The cases first came to light when officials in Alabama contacted the Centers for Disease Control and Prevention about nine hepatitis cases among young children there last October. The CDC issued an alert, citing the nine hepatitis cases in Alabama, in late April. Since then, Drenzek said about 300 suspected cases have been reported in 24 other countries.
Nationwide, Drenzek said 90% of the children with the unidentified hepatitis were hospitalized and 14% needed organ transplants. Five children have died. Their median age is 2 years old. The CDC has not provided details about the children who died or where those deaths occurred.
The DPH stressed the hepatitis is still very rare and the cause has not yet been determined. The CDC is looking into whether a type of adenovirus may be playing a role. About half of the children had a type of adenovirus — a common virus that causes intestinal symptoms like vomiting and diarrhea — but none tested positive for the most commonly known hepatitis viruses.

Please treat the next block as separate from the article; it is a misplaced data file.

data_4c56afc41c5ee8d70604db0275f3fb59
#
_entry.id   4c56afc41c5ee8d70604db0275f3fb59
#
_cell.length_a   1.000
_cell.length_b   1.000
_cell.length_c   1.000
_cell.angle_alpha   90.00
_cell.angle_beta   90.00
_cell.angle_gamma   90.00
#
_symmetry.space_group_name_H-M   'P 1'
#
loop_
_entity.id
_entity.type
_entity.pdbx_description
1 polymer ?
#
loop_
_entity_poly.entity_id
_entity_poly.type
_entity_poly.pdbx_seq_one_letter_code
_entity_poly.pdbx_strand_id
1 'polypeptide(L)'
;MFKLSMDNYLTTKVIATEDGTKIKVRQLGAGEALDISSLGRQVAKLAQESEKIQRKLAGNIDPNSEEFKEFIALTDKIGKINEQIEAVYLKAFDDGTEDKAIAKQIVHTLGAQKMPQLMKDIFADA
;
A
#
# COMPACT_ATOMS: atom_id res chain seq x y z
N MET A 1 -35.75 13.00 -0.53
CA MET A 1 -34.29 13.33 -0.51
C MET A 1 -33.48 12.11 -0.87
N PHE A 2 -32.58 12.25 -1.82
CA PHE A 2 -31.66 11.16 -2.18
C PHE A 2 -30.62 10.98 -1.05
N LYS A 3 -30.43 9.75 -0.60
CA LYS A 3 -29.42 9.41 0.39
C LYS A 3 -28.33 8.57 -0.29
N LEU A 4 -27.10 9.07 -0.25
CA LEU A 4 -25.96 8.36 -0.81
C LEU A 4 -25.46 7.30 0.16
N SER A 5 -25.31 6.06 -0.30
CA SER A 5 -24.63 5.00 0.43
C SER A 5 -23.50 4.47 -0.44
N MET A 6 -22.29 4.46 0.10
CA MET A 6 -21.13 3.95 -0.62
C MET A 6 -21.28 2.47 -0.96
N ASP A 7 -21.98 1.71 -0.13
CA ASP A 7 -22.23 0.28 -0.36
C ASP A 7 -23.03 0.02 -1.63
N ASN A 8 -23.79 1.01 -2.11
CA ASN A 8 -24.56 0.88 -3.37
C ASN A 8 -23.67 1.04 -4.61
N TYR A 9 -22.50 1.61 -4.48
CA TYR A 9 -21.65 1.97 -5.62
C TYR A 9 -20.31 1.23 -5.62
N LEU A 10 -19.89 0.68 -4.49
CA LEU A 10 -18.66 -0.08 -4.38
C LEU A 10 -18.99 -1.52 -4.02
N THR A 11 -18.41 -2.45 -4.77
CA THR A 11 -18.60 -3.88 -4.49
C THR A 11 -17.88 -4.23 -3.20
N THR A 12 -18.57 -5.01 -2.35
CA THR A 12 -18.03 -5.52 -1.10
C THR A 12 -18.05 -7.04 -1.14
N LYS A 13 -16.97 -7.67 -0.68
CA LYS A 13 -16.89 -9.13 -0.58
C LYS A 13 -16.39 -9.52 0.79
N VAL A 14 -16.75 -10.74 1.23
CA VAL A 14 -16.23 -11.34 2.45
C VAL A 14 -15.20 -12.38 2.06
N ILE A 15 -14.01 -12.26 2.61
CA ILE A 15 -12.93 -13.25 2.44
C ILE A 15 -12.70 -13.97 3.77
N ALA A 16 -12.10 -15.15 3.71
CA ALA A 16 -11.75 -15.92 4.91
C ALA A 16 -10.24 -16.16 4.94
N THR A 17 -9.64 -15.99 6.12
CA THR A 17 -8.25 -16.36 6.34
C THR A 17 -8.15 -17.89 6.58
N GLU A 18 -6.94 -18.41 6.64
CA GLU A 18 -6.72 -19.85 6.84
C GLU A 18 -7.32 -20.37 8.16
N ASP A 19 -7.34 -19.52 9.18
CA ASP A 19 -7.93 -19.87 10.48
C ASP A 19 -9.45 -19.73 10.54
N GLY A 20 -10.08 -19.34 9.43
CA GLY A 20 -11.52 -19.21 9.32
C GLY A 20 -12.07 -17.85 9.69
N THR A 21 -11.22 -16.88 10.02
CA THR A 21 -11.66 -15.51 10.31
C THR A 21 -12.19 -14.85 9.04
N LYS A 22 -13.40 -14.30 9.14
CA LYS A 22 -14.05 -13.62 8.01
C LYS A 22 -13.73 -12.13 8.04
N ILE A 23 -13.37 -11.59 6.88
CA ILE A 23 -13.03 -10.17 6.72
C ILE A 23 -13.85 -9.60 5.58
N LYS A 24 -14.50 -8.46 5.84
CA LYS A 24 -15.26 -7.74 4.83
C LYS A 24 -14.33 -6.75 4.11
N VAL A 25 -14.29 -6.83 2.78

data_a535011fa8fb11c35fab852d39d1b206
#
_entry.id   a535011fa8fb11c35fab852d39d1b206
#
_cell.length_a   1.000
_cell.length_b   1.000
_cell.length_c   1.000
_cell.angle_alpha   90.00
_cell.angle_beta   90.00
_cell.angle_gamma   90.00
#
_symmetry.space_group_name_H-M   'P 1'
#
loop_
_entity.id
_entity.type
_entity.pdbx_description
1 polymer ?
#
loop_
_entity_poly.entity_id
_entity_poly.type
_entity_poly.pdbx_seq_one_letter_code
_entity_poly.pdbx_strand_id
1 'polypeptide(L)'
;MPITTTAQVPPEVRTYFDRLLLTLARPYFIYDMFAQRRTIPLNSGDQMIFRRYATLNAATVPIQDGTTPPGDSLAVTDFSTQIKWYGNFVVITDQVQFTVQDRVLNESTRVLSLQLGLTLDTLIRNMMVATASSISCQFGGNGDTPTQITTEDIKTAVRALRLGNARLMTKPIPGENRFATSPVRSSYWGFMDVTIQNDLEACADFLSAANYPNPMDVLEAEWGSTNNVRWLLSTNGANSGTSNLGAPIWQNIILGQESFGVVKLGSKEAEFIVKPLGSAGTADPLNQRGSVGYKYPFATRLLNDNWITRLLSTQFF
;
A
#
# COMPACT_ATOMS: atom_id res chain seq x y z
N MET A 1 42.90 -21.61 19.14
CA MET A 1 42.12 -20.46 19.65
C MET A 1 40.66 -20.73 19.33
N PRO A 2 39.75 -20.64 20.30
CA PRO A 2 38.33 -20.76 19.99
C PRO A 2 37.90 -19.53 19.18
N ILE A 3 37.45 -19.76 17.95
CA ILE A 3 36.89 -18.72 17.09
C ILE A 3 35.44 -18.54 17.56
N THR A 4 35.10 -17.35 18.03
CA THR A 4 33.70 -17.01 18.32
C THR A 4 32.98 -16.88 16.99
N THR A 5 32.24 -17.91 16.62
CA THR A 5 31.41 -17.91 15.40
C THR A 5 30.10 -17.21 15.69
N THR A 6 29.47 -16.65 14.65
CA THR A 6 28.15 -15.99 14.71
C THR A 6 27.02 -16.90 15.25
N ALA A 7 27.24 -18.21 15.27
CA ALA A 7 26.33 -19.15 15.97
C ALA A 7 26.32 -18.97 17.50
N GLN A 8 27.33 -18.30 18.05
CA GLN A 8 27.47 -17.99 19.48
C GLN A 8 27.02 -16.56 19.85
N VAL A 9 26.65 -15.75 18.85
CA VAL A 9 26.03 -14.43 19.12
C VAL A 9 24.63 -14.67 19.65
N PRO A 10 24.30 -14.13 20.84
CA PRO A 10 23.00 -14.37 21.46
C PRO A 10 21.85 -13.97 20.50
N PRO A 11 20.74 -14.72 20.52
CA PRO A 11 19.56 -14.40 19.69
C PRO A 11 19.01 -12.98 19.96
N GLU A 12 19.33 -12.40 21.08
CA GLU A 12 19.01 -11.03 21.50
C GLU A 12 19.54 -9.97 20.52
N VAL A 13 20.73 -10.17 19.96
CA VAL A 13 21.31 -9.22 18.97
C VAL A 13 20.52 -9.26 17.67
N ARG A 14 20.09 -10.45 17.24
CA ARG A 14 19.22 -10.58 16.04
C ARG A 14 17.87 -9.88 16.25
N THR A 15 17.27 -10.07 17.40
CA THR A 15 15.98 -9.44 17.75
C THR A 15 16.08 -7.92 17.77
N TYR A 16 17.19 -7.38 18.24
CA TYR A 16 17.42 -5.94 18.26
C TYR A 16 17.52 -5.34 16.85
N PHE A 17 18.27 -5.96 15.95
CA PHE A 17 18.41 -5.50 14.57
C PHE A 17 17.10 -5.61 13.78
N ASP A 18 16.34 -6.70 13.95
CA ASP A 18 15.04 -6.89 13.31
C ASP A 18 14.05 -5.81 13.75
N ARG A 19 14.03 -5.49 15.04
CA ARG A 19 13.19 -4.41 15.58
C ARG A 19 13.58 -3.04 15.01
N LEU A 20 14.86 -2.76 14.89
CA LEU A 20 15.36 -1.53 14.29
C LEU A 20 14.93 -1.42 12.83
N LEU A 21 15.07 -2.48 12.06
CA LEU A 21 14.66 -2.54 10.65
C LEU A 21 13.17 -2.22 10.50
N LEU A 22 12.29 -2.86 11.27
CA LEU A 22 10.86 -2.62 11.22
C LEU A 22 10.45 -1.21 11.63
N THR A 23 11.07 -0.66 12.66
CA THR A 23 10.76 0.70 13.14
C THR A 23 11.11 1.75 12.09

Hepatitis is an inflammation of the liver that typically occurs in adults but in children it is most commonly caused by viruses. Symptoms of hepatitis, or inflammation of the liver, include fever, fatigue, loss of appetite, nausea, vomiting, abdominal pain, dark urine and jaundice or yellowing of the eyes or skin.
“Nationally, the CDC is casting a very wide net to try to identify affected patients and ask very detailed questions about a number of potential exposures, previous infections, other potential cofactors, toxins, medications, animal exposures, you name it,” said Drenzek.
Health officials will also be looking into any possible link to coronavirus infections. Drenzek pointed out it’s not related to COVID-19 vaccinations because these young children have not been vaccinated.